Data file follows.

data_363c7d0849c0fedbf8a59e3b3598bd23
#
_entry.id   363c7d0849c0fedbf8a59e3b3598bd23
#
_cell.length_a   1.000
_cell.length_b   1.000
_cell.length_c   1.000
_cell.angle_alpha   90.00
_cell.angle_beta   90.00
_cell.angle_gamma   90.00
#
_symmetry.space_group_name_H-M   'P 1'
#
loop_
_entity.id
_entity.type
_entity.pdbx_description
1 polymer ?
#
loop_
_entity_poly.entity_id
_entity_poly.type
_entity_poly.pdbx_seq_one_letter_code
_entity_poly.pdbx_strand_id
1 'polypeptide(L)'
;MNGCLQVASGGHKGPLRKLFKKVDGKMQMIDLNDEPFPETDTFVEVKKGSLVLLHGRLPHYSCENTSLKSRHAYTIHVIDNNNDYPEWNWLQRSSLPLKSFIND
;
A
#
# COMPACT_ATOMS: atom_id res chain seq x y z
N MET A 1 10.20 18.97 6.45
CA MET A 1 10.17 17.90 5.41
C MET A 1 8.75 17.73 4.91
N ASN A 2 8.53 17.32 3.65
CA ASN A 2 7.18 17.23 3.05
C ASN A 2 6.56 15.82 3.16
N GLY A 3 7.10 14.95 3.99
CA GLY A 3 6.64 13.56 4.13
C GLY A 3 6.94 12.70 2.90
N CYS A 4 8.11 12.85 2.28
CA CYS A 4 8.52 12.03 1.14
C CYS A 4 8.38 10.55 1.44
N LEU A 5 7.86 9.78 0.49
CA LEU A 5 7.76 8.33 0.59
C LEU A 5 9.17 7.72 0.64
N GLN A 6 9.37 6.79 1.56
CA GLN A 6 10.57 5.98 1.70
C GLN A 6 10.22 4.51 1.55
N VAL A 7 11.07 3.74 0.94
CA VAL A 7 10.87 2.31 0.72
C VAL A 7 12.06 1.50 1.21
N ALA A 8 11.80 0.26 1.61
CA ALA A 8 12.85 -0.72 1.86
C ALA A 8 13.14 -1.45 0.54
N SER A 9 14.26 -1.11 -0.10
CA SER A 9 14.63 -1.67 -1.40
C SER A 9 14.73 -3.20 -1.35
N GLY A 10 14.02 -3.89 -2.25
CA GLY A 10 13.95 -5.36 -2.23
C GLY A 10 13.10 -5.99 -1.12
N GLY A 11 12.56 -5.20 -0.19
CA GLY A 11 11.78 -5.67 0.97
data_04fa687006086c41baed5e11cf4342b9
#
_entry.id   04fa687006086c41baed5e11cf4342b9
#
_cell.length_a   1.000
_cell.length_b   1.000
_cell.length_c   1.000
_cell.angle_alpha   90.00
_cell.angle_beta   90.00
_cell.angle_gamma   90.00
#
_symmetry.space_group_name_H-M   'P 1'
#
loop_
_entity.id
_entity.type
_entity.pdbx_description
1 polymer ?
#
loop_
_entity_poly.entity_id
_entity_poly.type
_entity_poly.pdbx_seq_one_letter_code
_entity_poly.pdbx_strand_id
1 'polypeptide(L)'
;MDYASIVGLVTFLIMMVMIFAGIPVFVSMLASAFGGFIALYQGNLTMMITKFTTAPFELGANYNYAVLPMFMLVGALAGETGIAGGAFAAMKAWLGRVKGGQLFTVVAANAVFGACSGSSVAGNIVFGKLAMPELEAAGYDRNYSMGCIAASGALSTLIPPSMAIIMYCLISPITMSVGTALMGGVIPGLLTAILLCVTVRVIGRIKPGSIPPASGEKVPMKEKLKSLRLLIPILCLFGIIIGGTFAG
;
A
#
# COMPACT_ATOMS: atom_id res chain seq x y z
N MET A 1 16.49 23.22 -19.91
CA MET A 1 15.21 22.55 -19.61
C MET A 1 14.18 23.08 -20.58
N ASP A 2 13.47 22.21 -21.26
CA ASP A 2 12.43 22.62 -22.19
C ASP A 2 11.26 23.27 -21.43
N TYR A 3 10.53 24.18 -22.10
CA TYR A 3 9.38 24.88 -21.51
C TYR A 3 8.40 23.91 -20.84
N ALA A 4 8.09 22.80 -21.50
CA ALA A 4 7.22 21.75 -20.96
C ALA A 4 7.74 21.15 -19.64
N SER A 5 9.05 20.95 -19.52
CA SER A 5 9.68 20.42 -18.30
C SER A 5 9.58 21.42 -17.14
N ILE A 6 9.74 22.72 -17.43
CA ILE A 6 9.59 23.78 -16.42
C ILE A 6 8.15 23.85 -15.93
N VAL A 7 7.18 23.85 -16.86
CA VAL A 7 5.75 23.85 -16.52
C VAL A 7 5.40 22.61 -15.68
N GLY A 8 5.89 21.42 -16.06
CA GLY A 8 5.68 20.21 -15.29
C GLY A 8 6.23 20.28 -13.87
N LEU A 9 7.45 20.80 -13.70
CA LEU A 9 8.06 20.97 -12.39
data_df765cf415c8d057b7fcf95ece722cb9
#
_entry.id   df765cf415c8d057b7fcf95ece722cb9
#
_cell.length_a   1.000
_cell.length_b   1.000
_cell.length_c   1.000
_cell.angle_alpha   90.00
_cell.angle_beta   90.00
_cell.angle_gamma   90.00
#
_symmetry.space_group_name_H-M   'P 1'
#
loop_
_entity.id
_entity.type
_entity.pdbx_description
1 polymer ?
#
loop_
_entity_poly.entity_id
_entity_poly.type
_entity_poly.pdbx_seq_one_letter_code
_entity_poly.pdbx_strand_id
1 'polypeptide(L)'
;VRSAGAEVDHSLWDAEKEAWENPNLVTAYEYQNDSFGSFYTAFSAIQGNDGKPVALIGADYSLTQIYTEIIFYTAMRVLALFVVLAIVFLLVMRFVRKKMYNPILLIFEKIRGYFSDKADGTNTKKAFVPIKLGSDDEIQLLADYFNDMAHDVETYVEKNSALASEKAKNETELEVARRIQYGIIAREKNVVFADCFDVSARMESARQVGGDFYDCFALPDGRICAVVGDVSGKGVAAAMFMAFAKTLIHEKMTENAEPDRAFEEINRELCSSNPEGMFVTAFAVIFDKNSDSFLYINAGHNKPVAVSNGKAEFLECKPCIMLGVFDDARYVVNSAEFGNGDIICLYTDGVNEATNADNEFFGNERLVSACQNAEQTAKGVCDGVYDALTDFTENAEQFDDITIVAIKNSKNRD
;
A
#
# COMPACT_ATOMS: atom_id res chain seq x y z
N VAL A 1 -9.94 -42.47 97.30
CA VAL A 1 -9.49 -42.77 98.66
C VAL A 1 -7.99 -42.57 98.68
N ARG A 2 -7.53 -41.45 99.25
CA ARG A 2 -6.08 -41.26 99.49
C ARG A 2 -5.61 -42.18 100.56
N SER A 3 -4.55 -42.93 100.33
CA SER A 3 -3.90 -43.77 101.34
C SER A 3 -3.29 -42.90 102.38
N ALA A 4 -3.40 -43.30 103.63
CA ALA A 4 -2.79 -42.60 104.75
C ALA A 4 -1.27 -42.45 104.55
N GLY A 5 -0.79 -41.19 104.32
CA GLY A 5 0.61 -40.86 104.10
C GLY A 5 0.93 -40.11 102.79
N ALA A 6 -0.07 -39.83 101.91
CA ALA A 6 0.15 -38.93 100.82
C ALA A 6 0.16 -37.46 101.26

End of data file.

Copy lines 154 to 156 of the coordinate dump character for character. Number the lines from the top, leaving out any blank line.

C ARG A 2 -5.61 -42.18 100.56
N SER A 3 -4.55 -42.93 100.33
CA SER A 3 -3.90 -43.77 101.34